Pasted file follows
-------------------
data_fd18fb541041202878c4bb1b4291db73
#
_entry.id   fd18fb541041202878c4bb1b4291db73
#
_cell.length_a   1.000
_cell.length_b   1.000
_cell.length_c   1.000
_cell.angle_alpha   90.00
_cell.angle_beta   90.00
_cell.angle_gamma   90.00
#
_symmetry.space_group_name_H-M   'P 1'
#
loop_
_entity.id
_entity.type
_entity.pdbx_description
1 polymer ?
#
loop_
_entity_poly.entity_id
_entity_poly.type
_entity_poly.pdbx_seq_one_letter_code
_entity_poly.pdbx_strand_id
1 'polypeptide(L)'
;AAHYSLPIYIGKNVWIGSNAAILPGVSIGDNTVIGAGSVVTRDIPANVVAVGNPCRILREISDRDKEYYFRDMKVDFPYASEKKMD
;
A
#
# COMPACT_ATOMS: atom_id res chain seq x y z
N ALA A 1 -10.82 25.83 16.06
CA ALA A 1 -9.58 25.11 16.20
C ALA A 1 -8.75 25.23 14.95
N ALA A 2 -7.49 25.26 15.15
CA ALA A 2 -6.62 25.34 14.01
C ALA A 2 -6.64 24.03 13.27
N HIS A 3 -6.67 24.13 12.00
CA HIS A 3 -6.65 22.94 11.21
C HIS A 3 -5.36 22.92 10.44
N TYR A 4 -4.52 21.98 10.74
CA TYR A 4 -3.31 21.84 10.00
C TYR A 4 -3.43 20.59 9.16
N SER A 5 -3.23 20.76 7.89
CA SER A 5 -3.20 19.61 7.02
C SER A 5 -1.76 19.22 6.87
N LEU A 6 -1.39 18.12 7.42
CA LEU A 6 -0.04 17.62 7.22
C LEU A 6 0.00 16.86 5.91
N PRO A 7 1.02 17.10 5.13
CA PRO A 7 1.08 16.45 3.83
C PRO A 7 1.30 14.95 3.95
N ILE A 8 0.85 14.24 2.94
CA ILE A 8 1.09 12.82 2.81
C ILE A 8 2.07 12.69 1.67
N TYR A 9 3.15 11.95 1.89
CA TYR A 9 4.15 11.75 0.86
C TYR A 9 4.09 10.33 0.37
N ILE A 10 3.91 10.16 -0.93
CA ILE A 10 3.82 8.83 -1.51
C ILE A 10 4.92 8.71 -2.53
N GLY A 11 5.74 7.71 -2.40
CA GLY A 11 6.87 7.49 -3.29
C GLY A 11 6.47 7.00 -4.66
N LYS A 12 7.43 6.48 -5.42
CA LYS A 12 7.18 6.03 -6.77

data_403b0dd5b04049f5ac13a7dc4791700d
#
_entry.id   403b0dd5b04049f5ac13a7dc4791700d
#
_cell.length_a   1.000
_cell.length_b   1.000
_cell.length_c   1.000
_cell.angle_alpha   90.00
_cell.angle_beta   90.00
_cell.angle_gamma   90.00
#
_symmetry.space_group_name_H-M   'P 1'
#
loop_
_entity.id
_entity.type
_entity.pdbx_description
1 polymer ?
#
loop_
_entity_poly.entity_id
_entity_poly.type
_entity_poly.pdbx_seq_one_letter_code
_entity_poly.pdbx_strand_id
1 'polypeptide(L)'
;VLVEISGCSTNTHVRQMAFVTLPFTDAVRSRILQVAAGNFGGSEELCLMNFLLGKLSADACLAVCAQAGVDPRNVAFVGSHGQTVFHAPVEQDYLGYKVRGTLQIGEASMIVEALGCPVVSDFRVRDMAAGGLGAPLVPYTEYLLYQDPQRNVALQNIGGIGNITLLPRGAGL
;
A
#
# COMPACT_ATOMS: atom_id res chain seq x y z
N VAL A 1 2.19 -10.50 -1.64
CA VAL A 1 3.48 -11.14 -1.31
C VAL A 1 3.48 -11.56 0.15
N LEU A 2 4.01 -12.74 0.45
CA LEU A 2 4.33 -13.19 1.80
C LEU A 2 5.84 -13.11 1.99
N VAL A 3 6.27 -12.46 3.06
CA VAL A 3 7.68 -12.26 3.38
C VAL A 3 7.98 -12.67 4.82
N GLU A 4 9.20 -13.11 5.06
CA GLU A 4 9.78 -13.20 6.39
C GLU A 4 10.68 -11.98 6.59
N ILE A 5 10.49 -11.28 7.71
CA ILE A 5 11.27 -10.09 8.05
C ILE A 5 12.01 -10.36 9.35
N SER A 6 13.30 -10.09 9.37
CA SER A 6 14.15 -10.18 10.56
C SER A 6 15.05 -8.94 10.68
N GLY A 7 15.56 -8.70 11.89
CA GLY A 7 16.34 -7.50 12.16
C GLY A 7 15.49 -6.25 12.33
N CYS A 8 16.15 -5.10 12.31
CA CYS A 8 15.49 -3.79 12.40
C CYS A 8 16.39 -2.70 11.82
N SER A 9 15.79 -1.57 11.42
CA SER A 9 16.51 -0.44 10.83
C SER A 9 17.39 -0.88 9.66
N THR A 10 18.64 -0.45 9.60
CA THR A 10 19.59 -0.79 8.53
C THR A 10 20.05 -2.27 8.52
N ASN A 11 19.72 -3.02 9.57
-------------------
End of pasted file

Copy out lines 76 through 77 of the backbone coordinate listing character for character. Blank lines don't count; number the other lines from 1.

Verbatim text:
#
_symmetry.space_group_name_H-M   'P 1'